Professor Jerry Organ tracked attrition and noted an uptick in academic dismissals among that August 2014 incoming class by 2015--and before they took the July 2017 bar. Overall first-year attrition was up slightly, from 6.25% for the Class of 2015 to 7.04% for the Class of 2017. But attrition rose the most at schools with the lowest LSAT profiles. Among schools with a median LSAT profile below 150, attrition rose from 12.1% to 17.1% in that two-year stretch, while declining slightly at all other institutions.

Surely that can offset some of the worsening LSAT profiles. But it can hardly explain all of it. I wonder if institutions have found better strategies of intervening with at-risk students, or providing more robust bar exam support for at-risk students. Perhaps in the last couple of years, students have been sufficiently scared of failing the bar to study harder or earlier (we know that over time, a bar exam test-taker's score will improve). These are matters that institutions may have the data to examine (or may be in the process of collecting). Regardless, it remains good, albeit still slightly mysterious news--and those in legal education hope that it is the beginning of a continued trend of good news.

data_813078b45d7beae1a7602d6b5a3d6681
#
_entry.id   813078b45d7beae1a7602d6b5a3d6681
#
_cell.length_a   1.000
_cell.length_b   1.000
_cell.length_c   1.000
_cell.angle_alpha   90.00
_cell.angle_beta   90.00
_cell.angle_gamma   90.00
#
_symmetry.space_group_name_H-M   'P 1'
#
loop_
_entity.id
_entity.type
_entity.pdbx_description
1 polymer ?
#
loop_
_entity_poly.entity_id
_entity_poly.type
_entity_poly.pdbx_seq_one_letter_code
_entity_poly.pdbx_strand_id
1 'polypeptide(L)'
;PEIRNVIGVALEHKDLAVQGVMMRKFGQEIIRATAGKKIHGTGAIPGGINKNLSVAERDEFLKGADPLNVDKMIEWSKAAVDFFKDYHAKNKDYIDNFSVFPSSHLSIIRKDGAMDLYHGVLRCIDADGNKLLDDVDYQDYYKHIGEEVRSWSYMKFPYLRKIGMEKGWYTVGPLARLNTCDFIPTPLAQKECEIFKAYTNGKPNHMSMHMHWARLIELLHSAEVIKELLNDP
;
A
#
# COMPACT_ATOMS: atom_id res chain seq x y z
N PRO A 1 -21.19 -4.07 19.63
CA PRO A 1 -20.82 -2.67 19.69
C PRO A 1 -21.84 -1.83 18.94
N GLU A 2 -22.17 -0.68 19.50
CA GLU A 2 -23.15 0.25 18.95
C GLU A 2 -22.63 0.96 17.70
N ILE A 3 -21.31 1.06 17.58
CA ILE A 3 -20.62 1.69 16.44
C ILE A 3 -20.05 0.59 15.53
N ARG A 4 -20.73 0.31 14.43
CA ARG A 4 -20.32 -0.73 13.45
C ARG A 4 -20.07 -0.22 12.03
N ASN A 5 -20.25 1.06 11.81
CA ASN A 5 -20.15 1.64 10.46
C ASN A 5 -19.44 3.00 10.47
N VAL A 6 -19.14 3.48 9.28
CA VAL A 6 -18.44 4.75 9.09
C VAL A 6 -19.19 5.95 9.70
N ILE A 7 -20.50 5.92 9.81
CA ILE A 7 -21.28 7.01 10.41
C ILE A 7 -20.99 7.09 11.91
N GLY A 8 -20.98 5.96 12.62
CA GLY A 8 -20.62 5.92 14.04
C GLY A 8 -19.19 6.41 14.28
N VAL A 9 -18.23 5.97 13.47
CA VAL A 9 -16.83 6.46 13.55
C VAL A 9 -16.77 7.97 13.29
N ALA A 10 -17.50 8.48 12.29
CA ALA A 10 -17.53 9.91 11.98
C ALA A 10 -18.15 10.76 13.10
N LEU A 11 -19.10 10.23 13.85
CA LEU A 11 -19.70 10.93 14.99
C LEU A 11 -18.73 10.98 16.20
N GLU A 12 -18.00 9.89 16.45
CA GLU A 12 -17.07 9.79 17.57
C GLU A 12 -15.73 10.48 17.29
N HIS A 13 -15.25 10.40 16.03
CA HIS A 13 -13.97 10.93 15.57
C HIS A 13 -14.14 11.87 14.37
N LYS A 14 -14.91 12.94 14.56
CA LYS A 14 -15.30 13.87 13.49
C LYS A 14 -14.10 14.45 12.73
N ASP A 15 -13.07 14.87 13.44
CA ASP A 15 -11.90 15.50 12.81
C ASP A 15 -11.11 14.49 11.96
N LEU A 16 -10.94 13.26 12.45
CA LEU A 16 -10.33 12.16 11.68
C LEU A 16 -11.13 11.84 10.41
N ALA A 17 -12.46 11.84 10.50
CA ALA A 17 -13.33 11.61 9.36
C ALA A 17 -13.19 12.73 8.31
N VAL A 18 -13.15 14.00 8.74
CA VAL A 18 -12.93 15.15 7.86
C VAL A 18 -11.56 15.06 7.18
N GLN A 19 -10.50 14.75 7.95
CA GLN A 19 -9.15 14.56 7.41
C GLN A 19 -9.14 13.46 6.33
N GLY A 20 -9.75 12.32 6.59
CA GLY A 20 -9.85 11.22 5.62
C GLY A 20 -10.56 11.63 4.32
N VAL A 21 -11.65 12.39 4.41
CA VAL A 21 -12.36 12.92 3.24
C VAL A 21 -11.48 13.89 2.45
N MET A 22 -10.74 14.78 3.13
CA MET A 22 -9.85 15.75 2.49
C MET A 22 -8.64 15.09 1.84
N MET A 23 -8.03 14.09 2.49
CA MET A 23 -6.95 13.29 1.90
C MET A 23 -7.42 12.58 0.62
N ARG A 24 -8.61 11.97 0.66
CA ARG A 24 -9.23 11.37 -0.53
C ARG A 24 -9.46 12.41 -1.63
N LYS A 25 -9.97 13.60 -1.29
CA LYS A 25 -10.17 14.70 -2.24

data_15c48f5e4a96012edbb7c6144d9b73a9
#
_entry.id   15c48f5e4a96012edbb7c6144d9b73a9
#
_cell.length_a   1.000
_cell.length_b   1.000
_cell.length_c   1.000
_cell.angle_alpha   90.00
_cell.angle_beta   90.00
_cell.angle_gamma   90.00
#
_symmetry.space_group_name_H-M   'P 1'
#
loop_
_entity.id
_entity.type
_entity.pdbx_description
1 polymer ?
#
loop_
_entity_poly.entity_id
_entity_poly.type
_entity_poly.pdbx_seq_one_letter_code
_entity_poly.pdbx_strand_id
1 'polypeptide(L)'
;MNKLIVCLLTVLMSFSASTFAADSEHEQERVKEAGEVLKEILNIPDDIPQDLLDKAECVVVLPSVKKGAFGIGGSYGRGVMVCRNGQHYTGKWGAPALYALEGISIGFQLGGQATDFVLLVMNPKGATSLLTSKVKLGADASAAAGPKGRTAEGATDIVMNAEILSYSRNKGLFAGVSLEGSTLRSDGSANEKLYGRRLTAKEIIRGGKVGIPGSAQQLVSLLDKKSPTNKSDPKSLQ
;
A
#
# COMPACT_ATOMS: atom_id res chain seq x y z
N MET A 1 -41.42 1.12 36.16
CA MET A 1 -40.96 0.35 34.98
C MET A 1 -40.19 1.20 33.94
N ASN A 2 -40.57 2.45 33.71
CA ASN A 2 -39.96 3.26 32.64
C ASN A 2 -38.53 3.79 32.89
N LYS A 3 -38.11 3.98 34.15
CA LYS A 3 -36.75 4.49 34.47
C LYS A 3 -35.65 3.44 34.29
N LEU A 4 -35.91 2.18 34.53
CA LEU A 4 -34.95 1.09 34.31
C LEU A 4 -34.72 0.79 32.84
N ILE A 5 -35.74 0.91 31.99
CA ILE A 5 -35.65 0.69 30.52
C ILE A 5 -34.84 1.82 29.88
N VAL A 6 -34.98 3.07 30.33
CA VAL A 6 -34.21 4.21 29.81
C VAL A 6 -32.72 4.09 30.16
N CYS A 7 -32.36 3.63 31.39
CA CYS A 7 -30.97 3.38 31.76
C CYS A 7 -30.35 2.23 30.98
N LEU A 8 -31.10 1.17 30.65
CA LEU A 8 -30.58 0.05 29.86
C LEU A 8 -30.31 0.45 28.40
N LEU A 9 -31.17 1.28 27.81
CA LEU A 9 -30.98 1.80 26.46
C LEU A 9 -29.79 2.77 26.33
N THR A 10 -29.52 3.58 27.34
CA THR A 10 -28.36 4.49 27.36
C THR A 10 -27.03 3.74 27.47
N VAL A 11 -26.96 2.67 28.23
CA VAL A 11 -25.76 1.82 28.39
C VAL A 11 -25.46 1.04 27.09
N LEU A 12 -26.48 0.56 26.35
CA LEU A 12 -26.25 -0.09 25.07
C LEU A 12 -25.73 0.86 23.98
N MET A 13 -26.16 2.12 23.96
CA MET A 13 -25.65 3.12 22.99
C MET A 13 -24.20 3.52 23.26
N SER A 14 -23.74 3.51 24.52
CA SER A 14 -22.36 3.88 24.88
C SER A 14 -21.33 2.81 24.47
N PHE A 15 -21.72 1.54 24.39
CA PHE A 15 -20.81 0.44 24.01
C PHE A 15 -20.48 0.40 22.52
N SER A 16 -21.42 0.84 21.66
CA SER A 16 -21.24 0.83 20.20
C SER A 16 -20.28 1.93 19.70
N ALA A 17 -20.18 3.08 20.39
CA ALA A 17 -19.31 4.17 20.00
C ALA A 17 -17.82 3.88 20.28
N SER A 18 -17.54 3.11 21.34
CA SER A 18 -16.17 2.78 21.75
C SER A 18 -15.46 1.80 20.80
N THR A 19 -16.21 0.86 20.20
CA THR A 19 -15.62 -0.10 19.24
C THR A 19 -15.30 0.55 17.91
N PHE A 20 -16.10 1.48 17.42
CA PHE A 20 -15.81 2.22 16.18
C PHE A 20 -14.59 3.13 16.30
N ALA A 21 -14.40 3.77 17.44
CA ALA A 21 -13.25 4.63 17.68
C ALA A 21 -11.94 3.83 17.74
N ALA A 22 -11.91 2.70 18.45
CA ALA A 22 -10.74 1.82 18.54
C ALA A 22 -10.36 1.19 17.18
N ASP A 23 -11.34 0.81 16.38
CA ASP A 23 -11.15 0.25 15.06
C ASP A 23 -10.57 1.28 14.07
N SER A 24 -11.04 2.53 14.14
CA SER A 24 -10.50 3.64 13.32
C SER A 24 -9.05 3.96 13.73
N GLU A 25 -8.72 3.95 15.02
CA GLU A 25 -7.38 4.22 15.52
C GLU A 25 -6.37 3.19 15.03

How a change in the bar exam cut score could alter California legal education

Virtually all the deans of law schools in California, of ABA-accredited and California-accredited schools, have come out in favor, at multiple stages, of lowering the cut score for the California bar exam. The score, 144, is the second-highest in the country and has long been this high. Given the size of California and the number of test-takers each year, even modest changes could result in hundreds of new first-time passers each test administration.